NEW TREATMENTS and preventives for osteoporosis are allowing women--and men--to avoid its worst consequences. Image: MELISSA SZALKOWSKI, GCa Photo Researchers, Inc. (left spine), CORBIS (right spine)
Late last year a new patient, 72-year-old Maxine LaLiberte, limped into my office. She said she had always been very active. She baby-sat frequently for her nine grandchildren and had been looking forward to a long-planned cross-country motor home trip with her husband. But now the excruciating pain between her shoulder blades was curtailing her movements and making her feel old.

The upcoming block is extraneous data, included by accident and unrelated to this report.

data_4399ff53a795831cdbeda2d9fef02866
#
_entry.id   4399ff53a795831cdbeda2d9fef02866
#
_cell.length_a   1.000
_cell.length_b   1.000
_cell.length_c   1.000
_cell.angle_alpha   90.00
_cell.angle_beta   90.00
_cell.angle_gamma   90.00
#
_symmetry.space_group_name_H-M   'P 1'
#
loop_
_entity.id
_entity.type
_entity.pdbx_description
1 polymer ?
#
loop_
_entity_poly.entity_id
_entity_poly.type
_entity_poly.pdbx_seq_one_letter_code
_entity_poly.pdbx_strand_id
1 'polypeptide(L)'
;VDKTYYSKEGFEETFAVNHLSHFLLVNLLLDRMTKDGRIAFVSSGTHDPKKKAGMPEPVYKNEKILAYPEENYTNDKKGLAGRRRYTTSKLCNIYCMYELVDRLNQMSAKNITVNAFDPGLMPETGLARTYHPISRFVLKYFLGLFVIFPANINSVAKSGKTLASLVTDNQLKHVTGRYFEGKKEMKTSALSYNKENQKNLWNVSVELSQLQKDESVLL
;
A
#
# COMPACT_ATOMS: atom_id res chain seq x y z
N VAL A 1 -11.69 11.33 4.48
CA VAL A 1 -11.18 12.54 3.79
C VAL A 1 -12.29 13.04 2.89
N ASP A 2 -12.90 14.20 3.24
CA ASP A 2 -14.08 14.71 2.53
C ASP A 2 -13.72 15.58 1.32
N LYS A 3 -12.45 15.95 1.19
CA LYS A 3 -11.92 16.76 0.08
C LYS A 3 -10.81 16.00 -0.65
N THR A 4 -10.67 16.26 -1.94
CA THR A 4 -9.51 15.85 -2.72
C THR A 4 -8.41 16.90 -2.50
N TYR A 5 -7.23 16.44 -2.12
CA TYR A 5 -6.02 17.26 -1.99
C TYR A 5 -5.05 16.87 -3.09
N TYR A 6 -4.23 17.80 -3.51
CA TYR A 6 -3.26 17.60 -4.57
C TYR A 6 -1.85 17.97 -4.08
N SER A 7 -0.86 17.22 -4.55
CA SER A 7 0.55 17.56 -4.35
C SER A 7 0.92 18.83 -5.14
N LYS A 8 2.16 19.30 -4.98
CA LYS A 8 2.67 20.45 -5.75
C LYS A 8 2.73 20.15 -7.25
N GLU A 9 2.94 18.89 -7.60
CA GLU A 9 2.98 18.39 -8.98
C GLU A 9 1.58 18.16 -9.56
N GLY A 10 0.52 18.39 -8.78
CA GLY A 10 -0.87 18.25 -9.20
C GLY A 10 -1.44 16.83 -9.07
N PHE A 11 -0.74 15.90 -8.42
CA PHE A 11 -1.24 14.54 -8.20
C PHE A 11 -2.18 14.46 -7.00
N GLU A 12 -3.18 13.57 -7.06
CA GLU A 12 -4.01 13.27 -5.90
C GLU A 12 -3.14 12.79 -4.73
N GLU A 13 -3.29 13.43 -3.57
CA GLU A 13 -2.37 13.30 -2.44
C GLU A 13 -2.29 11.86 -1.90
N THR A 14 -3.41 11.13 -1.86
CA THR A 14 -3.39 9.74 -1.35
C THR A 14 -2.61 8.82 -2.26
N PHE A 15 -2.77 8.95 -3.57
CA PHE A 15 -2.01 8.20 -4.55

I was all too familiar with those symptoms in people my patient's age. Even without examining her, I was reasonably sure that one or more of her vertebrae had fractured as a result of osteoporosis, a disorder characterized by bone loss so severe that fractures occur spontaneously or from even minor bumps.